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New voluntary code to tackle the lack of transparency in music streaming launched

A voluntary code to address the lack of transparency in music streaming has been launched by the Intellectual Property Office.

Woman playing a guitar in front of a mic

It is a first step to give creators a clear understanding of how they are paid when their music is streamed.

The Ivors Academy has signed up to the code, along with other trade bodies from the UK music industry. There is now a six-month implementation period before it comes into effect.

We welcome the announcement as the beginning of tackling the systemic lack of transparency in streaming – a major frustration for songwriters and music creators. But the commitments are a good first step, not the end.

Find out more about the code.

The Academy is a member of the Council of Music Makers, who have put out a statement:

The Council Of Music Makers welcomes the Transparency Code that has been agreed by the UK music industry today. Although the commitments in the code are modest, it provides a framework that can be used to start tackling the “systemic lack of transparency” in music streaming that was identified by the Culture, Media & Sport Select Committee in 2021.

Since then, the lack of transparency in streaming has increased, with individual streaming services announcing new business models, such as payment thresholds and spatial audio uplifts, developed without consultation with music-makers or their representatives, making it even harder to understand how they are paying through.

We now need everyone working in the industry to fully embrace the code, and to go above and beyond in providing music-makers with the information they need to properly manage, understand and audit the digital side of their individual music-maker businesses.

As the CMM, we will play an active role in monitoring ongoing transparency issues, working with the Intellectual Property Office, which will convene twice-yearly meetings.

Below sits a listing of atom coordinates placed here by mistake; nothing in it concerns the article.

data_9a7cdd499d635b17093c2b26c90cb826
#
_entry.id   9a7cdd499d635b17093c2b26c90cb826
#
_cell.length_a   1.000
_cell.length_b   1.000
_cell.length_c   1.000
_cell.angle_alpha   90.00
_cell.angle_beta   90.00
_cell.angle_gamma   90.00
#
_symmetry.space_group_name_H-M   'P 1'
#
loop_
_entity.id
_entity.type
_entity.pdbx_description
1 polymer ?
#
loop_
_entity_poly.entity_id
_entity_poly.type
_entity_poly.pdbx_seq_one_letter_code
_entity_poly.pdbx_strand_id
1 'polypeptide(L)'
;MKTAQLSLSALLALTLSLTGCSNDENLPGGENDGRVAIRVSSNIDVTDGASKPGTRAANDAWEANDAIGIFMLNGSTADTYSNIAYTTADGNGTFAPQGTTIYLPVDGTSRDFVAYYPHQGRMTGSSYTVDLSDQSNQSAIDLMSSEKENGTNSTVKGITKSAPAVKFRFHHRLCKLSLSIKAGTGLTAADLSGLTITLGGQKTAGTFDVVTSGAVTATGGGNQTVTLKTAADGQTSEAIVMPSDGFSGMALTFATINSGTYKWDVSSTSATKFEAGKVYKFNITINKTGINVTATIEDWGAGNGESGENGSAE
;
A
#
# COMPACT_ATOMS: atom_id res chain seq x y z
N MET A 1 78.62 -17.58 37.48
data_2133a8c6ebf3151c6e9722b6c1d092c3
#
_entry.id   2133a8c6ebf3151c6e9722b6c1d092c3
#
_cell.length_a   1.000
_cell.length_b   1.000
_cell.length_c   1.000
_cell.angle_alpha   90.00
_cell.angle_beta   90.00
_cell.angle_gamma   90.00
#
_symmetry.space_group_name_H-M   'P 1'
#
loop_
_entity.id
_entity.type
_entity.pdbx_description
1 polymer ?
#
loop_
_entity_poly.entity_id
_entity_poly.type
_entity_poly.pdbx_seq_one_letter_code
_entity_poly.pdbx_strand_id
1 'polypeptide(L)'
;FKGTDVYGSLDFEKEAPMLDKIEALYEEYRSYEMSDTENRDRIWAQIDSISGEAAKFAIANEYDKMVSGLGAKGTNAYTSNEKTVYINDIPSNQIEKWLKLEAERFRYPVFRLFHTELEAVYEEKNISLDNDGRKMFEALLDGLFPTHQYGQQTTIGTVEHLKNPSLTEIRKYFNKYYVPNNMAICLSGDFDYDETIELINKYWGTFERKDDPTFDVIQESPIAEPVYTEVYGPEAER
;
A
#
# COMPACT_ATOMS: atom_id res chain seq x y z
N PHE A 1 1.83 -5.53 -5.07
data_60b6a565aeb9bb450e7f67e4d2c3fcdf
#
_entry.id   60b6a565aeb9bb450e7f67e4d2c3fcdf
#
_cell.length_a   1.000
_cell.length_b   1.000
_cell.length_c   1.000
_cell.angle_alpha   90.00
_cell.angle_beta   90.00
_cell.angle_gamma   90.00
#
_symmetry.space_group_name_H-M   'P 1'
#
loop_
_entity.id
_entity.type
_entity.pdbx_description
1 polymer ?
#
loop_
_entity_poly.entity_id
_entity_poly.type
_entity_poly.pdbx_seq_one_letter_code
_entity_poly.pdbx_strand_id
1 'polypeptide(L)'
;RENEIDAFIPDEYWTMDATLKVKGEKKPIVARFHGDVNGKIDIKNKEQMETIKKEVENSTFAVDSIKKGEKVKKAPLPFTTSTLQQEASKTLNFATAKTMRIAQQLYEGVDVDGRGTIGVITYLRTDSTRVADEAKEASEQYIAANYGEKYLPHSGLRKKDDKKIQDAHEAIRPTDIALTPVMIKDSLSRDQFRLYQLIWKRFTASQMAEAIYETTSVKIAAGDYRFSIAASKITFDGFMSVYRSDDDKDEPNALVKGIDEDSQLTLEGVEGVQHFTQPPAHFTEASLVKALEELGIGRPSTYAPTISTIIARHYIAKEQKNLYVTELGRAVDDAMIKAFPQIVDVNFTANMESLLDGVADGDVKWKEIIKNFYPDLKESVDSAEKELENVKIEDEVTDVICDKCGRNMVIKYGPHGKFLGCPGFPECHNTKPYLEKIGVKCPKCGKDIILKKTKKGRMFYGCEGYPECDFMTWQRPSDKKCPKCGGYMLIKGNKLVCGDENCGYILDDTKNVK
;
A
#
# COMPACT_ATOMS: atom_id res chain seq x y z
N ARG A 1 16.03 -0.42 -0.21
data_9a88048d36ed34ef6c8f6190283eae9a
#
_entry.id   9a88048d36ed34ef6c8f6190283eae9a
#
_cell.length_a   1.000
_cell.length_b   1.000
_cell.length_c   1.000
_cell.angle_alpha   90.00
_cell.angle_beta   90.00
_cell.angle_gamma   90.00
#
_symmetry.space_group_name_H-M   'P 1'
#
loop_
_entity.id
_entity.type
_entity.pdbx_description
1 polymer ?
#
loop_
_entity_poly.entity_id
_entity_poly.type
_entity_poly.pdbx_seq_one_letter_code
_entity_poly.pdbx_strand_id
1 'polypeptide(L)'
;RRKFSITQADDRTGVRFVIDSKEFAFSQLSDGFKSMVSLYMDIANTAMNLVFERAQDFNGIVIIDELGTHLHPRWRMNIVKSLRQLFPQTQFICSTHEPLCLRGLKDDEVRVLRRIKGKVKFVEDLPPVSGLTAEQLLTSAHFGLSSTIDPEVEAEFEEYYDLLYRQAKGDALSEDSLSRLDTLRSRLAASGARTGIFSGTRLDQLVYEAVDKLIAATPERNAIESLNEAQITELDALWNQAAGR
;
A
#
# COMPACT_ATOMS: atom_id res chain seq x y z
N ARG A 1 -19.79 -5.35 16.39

When the code comes into force in six months time we will be launching a complaints mechanism via which music-makers and their managers will be able report non-compliance of the code and other transparency issues. We will then take up these issues with other music industry trade organisations and the IPO on behalf of our members.

We will also continue to call for more proactive communications from everyone in the digital music supply chain, and for much stronger commitments around licensing models, royalty chains and audits. And we will celebrate and champion best practice where we see it.

While this code – and last year’s data code – constitute some first steps, we are still a very long way from the “complete reset” of streaming demanded by MPs in 2021. The working group to discuss remuneration issues, announced last May, still hasn’t met. And certain major record companies refuse to engage with music-makers about their secret deals to change the streaming model and their moral obligations around AI. We call on everyone working at ALL music companies to demand the industry’s leadership stop procrastinating and start to properly engage and communicate with music-makers and their representative bodies.

The big music and streaming companies need to stop using ‘artist-centric’ as a hollow buzzword and actually put artists and other music-makers at the centre of their businesses.


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